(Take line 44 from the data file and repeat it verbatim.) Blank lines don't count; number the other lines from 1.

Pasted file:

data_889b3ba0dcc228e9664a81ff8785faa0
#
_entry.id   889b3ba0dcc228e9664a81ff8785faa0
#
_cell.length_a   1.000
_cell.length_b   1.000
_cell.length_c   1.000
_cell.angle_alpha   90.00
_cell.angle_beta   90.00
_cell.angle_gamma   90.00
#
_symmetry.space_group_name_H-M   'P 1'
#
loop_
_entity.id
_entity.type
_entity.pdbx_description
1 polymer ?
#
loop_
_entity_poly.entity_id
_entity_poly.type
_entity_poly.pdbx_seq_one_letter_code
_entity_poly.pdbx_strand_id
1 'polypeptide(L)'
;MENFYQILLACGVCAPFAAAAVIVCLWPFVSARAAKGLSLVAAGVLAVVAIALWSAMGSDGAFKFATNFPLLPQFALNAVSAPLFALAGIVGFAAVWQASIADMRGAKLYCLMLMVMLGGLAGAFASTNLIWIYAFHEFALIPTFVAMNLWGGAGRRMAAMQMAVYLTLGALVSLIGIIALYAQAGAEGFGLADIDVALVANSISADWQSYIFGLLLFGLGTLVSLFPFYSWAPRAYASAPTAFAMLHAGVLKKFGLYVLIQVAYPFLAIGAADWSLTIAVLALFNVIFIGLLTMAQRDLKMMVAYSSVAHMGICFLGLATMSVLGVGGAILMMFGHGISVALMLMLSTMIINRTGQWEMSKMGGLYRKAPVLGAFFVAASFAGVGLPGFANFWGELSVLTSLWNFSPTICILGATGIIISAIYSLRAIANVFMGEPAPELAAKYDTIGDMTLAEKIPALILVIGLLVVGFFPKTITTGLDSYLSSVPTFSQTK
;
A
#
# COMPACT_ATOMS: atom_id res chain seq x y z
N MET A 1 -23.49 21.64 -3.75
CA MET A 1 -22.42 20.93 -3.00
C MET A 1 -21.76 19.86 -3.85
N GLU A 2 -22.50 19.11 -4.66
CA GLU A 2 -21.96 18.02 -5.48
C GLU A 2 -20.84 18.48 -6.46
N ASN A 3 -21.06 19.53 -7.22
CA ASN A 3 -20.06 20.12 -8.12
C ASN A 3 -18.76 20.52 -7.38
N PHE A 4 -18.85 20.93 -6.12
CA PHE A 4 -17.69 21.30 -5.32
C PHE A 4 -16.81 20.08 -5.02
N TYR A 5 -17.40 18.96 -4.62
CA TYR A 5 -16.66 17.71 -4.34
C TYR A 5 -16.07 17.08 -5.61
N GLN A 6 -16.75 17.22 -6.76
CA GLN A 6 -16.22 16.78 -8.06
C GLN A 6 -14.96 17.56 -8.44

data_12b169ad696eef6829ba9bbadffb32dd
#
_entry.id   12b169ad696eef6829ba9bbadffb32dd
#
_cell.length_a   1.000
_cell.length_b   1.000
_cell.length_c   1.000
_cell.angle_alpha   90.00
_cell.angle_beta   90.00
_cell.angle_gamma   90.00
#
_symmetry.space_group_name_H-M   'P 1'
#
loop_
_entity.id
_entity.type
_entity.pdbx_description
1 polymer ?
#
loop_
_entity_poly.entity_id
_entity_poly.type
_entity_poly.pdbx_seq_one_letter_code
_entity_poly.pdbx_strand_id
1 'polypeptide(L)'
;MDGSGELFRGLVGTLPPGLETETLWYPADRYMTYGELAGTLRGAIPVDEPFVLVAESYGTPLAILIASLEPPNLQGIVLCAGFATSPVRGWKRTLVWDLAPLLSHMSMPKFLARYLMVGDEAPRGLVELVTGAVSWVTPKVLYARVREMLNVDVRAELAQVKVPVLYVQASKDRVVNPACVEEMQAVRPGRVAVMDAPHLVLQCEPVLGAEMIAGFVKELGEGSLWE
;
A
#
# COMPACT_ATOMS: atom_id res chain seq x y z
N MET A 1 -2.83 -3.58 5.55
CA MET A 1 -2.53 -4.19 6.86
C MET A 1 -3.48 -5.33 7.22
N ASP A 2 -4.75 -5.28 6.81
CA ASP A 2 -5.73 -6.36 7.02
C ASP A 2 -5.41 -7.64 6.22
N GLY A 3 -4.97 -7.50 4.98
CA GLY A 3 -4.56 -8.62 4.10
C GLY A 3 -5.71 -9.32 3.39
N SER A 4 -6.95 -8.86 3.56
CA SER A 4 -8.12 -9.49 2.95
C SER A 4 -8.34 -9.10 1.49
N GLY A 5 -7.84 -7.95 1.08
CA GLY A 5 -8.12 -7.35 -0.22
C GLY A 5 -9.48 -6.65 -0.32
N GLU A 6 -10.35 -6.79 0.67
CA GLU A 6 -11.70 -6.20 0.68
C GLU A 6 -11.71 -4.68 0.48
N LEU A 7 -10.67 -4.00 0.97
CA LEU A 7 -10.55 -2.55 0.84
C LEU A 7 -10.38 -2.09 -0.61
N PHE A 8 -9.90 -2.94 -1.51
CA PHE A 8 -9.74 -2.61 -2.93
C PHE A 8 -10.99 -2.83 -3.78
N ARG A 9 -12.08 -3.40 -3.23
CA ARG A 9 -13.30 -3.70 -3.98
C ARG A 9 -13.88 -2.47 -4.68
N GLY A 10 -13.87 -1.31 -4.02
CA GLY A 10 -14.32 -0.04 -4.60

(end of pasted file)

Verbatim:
CA TYR A 5 -16.66 17.71 -4.34